Open Letter To The American Wine Trade: “Who Among You…”

An Open Letter To the Wine Trade

If you think American alcohol distributors and wholesalers are your friends then you are begging for disappointment. All you have to do to understand the nefarious intent of wine and spirit distributors is take a look at their most recent statement by one of their most important leaders.

According to reports coming out of the recently ended Wine & Spirit Wholesales Association Annual Convention in Las Vegas, Craig Wolf, the Association's CEO, declared the following:

"WSWA supports the efforts of Congress to ensure that states retain their constitutional power to regulate the distribution of beverage alcohol and are able to fend off litigation which serves to destabilize or destroy that authority."

That litigation that "serves to destabilize or destroy" state authority is the very litigation that has opened up the most profitable sales channel for small to medium sized wineries since the end of Prohibition and that has kept small and medium sized wineries from failing during this recession. Without the litigation that "serves to destabilize or destroy", the small and medium sized American winery would not have the Direct Shipping Channel to move their wines through. Instead, they would be at the mercy of a very small group of wholesalers that don't market, don't care, and don't want small and medium sized wineries in their portfolios.

The Wine & Spirit Wholesalers Association and the National Beer Wholesalers Association are working very hard and literally spending millions of dollars to to put direct shipping back in the bottle. The legislation they are seeking from congress in Washington would exempt state laws from the very litigation that led to the Granholm v. Heald Supreme Court decision that put an end to discriminatory laws on wine shipping that prevented wineries from selling wine directly to consumers. It would close down the direct shipping sales channel that Craig Wolf describes as "Counterproductive" and "Destructive".

Who among you believe that the direct shipping of wine to consumers has either been "counterproductive" or "destructive"? You wineries that sell cases of wine to wholesalers only to see it sit in their warehouses while they focus on $8 California Red and who only move your wine when you go to the market to do work-withs? You small and medium sized wineries who can't get wholesaler representation even when you beg for it and promise to sell it to them at 50% or more off your retail price? You wineries who have been able to support your families by working hard to cultivate your wine club and 3000 person mailing list?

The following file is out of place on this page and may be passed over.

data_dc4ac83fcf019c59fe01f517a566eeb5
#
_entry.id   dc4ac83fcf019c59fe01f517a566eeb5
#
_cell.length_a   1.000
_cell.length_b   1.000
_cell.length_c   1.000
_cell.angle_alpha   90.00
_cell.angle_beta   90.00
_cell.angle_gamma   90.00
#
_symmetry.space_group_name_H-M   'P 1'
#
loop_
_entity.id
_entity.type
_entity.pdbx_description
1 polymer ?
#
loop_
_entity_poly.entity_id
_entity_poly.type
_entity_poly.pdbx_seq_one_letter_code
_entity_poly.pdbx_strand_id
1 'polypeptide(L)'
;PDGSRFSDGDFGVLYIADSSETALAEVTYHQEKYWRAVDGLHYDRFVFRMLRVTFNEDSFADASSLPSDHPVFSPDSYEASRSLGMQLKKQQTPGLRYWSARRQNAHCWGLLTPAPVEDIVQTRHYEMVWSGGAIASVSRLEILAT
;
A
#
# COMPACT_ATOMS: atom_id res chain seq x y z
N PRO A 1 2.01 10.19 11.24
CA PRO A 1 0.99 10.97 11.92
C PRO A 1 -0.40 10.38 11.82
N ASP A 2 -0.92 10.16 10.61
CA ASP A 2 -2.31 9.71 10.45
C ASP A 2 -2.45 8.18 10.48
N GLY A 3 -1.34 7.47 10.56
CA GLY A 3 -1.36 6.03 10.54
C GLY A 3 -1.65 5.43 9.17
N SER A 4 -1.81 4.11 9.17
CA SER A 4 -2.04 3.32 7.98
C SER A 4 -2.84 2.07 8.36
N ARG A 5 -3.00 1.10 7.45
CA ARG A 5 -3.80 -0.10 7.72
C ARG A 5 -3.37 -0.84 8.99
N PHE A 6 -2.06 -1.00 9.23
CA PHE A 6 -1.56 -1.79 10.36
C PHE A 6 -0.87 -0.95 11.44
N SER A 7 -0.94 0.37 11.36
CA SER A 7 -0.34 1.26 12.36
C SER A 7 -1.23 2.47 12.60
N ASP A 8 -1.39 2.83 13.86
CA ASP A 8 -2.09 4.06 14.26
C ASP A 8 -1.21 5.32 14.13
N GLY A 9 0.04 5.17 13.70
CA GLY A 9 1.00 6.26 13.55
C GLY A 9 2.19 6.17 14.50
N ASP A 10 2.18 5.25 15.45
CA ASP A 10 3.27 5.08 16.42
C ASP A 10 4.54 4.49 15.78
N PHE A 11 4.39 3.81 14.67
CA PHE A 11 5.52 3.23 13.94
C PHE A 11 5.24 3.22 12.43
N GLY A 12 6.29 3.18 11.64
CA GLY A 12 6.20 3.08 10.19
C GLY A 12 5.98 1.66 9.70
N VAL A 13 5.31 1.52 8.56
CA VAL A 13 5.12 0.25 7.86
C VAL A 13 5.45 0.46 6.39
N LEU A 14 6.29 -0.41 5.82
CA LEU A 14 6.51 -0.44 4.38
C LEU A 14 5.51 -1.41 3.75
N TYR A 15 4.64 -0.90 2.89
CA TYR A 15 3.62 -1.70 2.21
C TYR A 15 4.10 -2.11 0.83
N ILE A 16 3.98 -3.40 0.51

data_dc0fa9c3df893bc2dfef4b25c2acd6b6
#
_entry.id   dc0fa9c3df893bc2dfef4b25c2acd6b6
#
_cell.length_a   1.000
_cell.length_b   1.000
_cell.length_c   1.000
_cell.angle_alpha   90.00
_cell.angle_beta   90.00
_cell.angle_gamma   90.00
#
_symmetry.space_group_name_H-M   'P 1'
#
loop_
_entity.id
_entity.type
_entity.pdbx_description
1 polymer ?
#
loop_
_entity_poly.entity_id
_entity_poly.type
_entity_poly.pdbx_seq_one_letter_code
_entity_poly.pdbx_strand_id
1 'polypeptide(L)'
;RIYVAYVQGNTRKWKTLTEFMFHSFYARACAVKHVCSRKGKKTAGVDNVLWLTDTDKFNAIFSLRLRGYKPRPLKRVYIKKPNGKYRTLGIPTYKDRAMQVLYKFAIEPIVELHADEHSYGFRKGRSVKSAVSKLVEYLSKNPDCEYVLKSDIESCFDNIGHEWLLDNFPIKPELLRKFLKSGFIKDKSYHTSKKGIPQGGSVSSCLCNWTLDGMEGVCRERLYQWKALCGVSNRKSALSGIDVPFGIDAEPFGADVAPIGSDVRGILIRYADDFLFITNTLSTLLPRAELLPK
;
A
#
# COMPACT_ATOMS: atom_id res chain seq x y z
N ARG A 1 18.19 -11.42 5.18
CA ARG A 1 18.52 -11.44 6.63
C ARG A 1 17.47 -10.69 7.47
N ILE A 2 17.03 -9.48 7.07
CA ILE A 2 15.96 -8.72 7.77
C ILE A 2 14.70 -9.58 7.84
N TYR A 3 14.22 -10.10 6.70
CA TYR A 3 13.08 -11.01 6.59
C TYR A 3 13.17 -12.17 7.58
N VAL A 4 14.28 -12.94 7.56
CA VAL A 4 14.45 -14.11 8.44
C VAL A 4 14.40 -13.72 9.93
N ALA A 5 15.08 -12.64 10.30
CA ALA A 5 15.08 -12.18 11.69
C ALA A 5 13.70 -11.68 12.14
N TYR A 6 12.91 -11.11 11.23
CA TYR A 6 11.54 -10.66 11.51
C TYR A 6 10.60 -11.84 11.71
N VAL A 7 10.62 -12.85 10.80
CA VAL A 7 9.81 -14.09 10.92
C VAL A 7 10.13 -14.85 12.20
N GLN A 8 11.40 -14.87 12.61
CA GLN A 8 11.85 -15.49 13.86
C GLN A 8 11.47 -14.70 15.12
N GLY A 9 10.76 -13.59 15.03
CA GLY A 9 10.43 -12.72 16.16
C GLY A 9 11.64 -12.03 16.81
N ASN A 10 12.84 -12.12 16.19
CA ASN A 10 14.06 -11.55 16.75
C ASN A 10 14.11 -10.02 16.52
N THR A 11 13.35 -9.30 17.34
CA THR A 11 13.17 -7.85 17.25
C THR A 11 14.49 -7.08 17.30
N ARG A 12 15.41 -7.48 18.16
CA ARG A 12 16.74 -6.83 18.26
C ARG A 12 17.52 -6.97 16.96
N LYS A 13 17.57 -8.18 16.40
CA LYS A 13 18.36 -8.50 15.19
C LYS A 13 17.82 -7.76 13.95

In discussing the WSWA's support for legislation that would EXEMPT states from having to defend their discriminatory laws in court, Wolf said:

"Our goal in any federal legislation that may come out of that hearing is not to overturn existing state laws. Rather, we want to stop the litigation that has paralyzed the industry and those who regulate it for over a dozen years now – and return power to the state legislatures – which provide the proper forum for resolving legitimate differences over these issues – not the courts."

Who among you believes this? Who among you believes that wholesalers, who rank among the most influential and biggest campaign contributors in nearly every state, would not systematically trump up minors-related shipping stings then run to their surrogates in the state legislatures and demand that the direct shipping laws be repealed lest minors be corrupted by the temptation of having wine so easily shipped into their hands? Who among you believe that wholesalers, with their millions upon millions of dollars in campaign contributions and easy access to lawmakers and regulators, would not succeed in getting these law rescinded and replaced with felony laws that prohibit direct shipment of wine?

Anyone? Anyone?

If you want to assure your future profitability as wineries, as wine clubs, as artisan retailers, as auction houses and on-line wine retailers who can effectively and safely serve the growing numbers of wine lovers in America, then you better start thinking about and becoming vigilant in your defense of your sales channels.